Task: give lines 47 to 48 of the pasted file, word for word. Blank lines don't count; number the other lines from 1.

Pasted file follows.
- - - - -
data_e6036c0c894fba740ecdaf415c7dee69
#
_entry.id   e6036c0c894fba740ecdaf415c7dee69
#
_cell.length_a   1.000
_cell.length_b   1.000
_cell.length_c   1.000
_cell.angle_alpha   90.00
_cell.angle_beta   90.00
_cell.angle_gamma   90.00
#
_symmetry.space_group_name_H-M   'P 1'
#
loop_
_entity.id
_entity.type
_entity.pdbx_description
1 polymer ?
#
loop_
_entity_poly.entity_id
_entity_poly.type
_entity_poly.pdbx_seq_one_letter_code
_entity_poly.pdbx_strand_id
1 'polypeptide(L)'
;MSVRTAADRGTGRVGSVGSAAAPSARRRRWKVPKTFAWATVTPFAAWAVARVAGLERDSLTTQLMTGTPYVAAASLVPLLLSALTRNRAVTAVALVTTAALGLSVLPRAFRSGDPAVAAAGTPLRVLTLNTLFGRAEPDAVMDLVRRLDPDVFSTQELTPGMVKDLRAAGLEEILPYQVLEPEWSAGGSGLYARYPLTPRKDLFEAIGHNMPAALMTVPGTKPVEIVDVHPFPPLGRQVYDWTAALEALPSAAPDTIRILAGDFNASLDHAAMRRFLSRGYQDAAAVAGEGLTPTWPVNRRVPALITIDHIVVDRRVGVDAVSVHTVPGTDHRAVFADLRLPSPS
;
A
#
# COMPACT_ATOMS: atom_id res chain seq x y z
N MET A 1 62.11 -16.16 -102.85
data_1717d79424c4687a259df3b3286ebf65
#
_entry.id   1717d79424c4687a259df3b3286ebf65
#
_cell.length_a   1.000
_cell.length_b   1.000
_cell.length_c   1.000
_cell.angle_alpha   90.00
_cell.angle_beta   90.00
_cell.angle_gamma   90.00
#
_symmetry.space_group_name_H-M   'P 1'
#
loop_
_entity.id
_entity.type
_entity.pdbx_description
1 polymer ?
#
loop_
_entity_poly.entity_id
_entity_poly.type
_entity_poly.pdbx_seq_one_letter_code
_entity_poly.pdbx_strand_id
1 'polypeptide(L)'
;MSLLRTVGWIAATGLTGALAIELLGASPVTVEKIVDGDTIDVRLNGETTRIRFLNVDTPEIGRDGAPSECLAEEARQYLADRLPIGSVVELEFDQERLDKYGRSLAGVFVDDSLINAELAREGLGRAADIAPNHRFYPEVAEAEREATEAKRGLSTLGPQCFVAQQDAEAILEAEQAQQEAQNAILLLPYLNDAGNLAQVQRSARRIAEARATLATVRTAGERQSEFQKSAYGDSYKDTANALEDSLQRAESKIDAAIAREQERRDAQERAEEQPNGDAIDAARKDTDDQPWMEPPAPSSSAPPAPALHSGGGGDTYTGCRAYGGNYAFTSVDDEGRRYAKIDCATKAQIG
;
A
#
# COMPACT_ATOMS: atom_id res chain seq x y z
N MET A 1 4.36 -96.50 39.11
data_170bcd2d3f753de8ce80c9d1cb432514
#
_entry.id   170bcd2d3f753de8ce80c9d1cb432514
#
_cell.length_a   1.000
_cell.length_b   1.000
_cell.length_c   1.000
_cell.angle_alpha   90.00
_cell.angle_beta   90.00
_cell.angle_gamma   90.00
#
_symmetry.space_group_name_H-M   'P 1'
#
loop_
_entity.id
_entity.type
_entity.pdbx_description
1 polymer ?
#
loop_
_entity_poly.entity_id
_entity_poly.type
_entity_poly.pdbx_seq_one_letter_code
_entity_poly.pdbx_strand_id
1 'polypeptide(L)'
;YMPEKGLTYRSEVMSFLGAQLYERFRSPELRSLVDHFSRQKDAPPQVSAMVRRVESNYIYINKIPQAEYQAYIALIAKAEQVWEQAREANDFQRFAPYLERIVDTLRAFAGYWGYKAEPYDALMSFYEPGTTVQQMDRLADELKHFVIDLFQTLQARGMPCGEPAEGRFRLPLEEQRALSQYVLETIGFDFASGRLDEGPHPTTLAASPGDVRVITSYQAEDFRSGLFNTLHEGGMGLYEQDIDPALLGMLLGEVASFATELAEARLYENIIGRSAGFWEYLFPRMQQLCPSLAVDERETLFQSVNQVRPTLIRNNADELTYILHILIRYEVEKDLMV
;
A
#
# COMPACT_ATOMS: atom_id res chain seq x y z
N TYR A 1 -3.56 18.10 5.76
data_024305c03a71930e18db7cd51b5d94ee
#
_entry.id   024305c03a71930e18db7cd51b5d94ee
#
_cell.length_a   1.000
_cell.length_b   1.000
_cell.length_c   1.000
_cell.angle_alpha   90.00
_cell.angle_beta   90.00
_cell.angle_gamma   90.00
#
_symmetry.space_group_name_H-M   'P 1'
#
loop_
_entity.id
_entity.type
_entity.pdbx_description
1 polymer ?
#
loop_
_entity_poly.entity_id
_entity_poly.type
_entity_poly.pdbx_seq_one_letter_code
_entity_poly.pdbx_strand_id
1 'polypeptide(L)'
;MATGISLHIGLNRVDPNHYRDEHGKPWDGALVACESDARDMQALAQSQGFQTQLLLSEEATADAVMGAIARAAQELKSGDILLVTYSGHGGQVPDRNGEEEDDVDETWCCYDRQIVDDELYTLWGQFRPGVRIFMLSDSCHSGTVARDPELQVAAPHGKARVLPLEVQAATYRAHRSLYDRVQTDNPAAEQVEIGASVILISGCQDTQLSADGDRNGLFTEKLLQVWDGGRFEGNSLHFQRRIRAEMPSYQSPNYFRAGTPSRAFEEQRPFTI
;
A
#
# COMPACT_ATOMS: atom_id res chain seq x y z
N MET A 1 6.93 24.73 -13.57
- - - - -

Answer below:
_entity.type
_entity.pdbx_description